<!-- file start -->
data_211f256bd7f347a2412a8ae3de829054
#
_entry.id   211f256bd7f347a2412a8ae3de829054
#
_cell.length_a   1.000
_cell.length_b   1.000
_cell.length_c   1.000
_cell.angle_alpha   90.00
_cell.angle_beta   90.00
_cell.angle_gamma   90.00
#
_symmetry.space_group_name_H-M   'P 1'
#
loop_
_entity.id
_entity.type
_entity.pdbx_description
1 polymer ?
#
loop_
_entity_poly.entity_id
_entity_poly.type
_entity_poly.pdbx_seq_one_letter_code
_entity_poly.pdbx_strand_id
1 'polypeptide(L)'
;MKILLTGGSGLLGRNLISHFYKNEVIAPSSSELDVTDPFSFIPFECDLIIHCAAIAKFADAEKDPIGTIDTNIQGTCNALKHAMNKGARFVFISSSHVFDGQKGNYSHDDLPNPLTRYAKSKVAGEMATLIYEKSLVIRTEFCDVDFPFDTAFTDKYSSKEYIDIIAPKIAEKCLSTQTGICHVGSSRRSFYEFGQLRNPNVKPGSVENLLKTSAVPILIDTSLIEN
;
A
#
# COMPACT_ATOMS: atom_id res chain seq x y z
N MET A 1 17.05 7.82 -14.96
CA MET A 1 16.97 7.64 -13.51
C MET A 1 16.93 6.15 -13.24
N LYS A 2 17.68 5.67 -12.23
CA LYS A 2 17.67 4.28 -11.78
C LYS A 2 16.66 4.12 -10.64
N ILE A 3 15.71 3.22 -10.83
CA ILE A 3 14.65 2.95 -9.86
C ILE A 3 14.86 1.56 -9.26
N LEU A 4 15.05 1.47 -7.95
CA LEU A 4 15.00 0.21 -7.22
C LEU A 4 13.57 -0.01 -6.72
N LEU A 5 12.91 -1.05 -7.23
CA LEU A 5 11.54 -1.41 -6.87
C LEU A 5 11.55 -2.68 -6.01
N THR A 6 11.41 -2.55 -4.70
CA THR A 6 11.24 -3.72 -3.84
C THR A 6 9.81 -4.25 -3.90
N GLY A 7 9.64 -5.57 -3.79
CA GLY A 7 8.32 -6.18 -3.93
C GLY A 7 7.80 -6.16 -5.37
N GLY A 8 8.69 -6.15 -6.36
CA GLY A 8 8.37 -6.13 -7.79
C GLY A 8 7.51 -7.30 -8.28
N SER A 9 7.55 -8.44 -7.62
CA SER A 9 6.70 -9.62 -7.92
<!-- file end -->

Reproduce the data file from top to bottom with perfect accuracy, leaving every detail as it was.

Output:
data_211f256bd7f347a2412a8ae3de829054
#
_entry.id   211f256bd7f347a2412a8ae3de829054
#
_cell.length_a   1.000
_cell.length_b   1.000
_cell.length_c   1.000
_cell.angle_alpha   90.00
_cell.angle_beta   90.00
_cell.angle_gamma   90.00
#
_symmetry.space_group_name_H-M   'P 1'
#
loop_
_entity.id
_entity.type
_entity.pdbx_description
1 polymer ?
#
loop_
_entity_poly.entity_id
_entity_poly.type
_entity_poly.pdbx_seq_one_letter_code
_entity_poly.pdbx_strand_id
1 'polypeptide(L)'
;MKILLTGGSGLLGRNLISHFYKNEVIAPSSSELDVTDPFSFIPFECDLIIHCAAIAKFADAEKDPIGTIDTNIQGTCNALKHAMNKGARFVFISSSHVFDGQKGNYSHDDLPNPLTRYAKSKVAGEMATLIYEKSLVIRTEFCDVDFPFDTAFTDKYSSKEYIDIIAPKIAEKCLSTQTGICHVGSSRRSFYEFGQLRNPNVKPGSVENLLKTSAVPILIDTSLIEN
;
A
#
# COMPACT_ATOMS: atom_id res chain seq x y z
N MET A 1 17.05 7.82 -14.96
CA MET A 1 16.97 7.64 -13.51
C MET A 1 16.93 6.15 -13.24
N LYS A 2 17.68 5.67 -12.23
CA LYS A 2 17.67 4.28 -11.78
C LYS A 2 16.66 4.12 -10.64
N ILE A 3 15.71 3.22 -10.83
CA ILE A 3 14.65 2.95 -9.86
C ILE A 3 14.86 1.56 -9.26
N LEU A 4 15.05 1.47 -7.95
CA LEU A 4 15.00 0.21 -7.22
C LEU A 4 13.57 -0.01 -6.72
N LEU A 5 12.91 -1.05 -7.23
CA LEU A 5 11.54 -1.41 -6.87
C LEU A 5 11.55 -2.68 -6.01
N THR A 6 11.41 -2.55 -4.70
CA THR A 6 11.24 -3.72 -3.84
C THR A 6 9.81 -4.25 -3.90
N GLY A 7 9.64 -5.57 -3.79
CA GLY A 7 8.32 -6.18 -3.93
C GLY A 7 7.80 -6.16 -5.37
N GLY A 8 8.69 -6.15 -6.36
CA GLY A 8 8.37 -6.13 -7.79
C GLY A 8 7.51 -7.30 -8.28
N SER A 9 7.55 -8.44 -7.62
CA SER A 9 6.70 -9.62 -7.92